The Steve James documentary film series exploring the intersection of race and education at Oak Park and River Forest High School, titled America to Me, debuted at the Sundance Film Festival this month, and James returned home with a TV deal.

Deadline Hollywood is reporting that Starz will pay somewhere in the range of $5 million for “world rights license fee,” with Lionsgate handling the film’s release overseas.

Carmi Zlotni, the president of programming for Starz, said that James’ film “is extremely socially relevant and timely, which exemplifies our diversity strategy. Steve’s ability to bring the real and honest portrait of these students and the complex and compelling issues they face through this series is admirable.”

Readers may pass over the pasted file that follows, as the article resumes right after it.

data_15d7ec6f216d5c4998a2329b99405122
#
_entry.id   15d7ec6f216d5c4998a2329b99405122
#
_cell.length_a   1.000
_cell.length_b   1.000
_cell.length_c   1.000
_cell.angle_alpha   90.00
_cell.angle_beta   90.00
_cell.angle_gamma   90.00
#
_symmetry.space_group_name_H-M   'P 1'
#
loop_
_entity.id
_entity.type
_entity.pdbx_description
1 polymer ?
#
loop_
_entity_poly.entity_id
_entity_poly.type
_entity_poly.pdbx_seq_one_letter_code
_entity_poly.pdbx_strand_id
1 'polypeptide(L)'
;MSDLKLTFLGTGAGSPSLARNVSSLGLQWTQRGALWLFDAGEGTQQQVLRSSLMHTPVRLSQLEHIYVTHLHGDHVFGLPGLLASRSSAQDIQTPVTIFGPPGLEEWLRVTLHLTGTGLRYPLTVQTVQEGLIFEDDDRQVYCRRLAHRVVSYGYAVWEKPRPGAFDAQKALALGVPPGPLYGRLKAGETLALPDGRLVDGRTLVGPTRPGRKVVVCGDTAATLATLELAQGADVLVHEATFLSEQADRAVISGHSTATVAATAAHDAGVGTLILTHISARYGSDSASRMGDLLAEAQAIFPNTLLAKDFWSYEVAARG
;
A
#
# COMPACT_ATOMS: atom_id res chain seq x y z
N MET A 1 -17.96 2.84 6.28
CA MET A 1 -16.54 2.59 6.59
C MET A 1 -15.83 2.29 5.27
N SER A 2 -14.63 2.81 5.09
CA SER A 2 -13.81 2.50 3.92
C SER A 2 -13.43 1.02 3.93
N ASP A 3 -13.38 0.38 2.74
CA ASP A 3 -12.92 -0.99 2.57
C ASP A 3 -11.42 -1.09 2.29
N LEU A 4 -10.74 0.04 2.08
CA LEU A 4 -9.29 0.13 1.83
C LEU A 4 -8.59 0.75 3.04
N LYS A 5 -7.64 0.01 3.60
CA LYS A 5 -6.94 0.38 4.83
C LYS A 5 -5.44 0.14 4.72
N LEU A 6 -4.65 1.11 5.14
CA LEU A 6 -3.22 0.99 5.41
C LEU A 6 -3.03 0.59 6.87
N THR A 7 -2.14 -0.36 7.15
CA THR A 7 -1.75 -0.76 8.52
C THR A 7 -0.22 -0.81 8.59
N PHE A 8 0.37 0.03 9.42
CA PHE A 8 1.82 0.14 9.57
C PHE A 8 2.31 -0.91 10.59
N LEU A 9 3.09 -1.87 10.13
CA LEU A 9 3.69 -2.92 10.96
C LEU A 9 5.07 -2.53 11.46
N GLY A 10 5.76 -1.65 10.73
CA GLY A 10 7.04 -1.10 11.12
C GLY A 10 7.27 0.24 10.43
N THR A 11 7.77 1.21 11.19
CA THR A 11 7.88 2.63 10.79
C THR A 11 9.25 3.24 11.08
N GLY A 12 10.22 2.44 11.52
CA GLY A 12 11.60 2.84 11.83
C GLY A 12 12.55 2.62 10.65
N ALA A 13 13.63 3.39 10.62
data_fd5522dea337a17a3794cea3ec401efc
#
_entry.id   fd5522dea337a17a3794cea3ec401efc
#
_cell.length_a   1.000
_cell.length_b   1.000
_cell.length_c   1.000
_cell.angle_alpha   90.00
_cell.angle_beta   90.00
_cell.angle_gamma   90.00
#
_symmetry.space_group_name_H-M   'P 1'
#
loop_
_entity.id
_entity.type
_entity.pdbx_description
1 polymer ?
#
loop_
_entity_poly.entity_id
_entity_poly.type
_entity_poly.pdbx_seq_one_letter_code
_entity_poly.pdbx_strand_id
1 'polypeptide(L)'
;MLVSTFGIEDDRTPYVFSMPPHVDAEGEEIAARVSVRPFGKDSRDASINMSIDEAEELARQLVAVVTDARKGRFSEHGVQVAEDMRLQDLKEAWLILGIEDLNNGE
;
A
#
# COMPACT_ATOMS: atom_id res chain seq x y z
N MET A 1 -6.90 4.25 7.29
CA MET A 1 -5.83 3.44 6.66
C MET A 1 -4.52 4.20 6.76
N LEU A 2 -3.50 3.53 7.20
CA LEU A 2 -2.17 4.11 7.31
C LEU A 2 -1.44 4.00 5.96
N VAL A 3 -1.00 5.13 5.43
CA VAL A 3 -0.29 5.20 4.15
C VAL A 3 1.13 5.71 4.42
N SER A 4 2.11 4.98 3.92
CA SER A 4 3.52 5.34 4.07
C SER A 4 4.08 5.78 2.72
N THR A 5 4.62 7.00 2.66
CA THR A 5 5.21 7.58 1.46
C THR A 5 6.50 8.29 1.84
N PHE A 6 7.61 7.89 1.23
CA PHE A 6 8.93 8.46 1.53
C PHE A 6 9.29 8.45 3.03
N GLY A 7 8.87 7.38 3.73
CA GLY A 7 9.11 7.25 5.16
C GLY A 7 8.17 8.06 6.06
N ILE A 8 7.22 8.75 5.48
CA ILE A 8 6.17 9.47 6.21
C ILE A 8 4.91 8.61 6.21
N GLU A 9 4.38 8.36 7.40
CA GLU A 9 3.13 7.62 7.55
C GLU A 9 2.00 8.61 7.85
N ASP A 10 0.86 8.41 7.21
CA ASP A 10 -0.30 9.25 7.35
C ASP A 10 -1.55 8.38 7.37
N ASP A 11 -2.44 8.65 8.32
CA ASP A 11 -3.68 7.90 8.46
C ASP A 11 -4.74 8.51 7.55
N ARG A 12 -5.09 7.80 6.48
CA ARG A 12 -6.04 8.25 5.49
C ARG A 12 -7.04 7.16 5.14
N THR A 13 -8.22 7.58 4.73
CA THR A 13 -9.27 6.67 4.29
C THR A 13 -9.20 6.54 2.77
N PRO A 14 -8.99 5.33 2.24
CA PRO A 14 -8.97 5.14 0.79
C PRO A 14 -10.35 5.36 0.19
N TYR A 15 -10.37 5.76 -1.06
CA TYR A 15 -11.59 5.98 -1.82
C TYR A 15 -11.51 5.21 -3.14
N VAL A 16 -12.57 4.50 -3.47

David Linde, CEO of Participant Media, which produced the film along with Kartemquin Films, said the Starz deal will allow the series to screen “to audiences everywhere.”

And according to Chicago Tribune film critic Michael Phillips, those audiences won’t be disappointed.

“There is an awful lot here,” Phillips writes of the 10-episode docu-series, “and I may be wrong, but I think ‘America to Me’ will end up doing a lot of good for a lot of people. The school should rest easy; they did the right thing granting James the access and space he needed.”

The docu-series, which examines a year in the lives of OPRF students, teachers and administrators as they deal with the racial equity gap, premieres on Starz in the fall.

— Michael Romain  

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